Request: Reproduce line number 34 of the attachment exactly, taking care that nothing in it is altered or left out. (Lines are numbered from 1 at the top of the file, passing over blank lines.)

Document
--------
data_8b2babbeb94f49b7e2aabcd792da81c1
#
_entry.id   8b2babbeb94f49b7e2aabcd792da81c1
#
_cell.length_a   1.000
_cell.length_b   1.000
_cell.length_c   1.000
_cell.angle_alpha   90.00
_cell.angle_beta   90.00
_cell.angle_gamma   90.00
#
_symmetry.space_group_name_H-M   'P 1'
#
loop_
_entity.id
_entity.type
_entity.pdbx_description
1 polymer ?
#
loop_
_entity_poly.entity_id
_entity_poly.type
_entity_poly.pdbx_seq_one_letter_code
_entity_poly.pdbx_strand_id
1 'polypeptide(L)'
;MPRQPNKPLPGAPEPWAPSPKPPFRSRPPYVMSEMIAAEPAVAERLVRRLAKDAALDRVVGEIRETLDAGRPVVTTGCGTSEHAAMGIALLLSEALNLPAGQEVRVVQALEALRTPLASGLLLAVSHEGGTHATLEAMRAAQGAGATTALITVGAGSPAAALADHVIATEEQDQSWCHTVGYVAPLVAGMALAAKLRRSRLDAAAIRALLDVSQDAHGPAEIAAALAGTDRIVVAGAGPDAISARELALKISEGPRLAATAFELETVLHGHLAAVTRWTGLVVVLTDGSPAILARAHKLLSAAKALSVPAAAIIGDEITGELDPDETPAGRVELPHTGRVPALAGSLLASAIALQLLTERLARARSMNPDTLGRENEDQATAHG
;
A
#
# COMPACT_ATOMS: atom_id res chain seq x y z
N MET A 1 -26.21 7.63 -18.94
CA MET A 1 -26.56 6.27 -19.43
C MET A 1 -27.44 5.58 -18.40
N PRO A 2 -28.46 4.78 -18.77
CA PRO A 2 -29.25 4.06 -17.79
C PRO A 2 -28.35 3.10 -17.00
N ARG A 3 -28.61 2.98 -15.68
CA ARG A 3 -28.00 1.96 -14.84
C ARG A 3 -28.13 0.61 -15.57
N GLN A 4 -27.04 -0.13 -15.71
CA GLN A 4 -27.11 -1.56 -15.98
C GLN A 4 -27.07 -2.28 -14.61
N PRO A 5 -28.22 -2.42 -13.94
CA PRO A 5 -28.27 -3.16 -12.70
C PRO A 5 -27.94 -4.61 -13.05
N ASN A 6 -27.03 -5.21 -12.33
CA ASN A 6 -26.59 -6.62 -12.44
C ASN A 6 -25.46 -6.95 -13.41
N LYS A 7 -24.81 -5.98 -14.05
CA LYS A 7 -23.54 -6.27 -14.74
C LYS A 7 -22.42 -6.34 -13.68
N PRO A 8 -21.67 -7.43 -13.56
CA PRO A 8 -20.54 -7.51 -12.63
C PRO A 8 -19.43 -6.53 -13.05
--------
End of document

N PRO A 2 -28.46 4.78 -18.77